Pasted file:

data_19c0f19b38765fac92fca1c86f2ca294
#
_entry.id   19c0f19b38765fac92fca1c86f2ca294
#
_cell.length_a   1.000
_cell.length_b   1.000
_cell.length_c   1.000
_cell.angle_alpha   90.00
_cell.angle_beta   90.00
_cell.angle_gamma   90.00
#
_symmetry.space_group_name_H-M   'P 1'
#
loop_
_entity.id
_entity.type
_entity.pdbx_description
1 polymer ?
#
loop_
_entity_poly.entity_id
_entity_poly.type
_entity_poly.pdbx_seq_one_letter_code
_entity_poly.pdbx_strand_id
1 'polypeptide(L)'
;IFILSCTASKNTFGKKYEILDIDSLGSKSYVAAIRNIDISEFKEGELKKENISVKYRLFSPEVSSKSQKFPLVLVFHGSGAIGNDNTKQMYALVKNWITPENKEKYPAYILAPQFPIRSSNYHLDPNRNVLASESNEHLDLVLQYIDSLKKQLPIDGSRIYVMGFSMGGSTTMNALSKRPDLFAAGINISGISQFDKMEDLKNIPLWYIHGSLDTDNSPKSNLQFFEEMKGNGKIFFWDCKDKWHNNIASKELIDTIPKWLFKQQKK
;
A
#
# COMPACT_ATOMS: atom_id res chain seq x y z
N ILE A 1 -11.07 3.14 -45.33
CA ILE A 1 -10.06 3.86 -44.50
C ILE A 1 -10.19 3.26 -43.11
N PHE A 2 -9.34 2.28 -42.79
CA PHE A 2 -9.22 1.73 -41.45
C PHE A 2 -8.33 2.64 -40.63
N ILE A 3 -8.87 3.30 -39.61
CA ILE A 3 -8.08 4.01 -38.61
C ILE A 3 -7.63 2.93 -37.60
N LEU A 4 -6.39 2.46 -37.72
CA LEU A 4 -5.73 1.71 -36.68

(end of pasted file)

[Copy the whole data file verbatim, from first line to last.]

data_19c0f19b38765fac92fca1c86f2ca294
#
_entry.id   19c0f19b38765fac92fca1c86f2ca294
#
_cell.length_a   1.000
_cell.length_b   1.000
_cell.length_c   1.000
_cell.angle_alpha   90.00
_cell.angle_beta   90.00
_cell.angle_gamma   90.00
#
_symmetry.space_group_name_H-M   'P 1'
#
loop_
_entity.id
_entity.type
_entity.pdbx_description
1 polymer ?
#
loop_
_entity_poly.entity_id
_entity_poly.type
_entity_poly.pdbx_seq_one_letter_code
_entity_poly.pdbx_strand_id
1 'polypeptide(L)'
;IFILSCTASKNTFGKKYEILDIDSLGSKSYVAAIRNIDISEFKEGELKKENISVKYRLFSPEVSSKSQKFPLVLVFHGSGAIGNDNTKQMYALVKNWITPENKEKYPAYILAPQFPIRSSNYHLDPNRNVLASESNEHLDLVLQYIDSLKKQLPIDGSRIYVMGFSMGGSTTMNALSKRPDLFAAGINISGISQFDKMEDLKNIPLWYIHGSLDTDNSPKSNLQFFEEMKGNGKIFFWDCKDKWHNNIASKELIDTIPKWLFKQQKK
;
A
#
# COMPACT_ATOMS: atom_id res chain seq x y z
N ILE A 1 -11.07 3.14 -45.33
CA ILE A 1 -10.06 3.86 -44.50
C ILE A 1 -10.19 3.26 -43.11
N PHE A 2 -9.34 2.28 -42.79
CA PHE A 2 -9.22 1.73 -41.45
C PHE A 2 -8.33 2.64 -40.63
N ILE A 3 -8.87 3.30 -39.61
CA ILE A 3 -8.08 4.01 -38.61
C ILE A 3 -7.63 2.93 -37.60
N LEU A 4 -6.39 2.46 -37.72
CA LEU A 4 -5.73 1.71 -36.68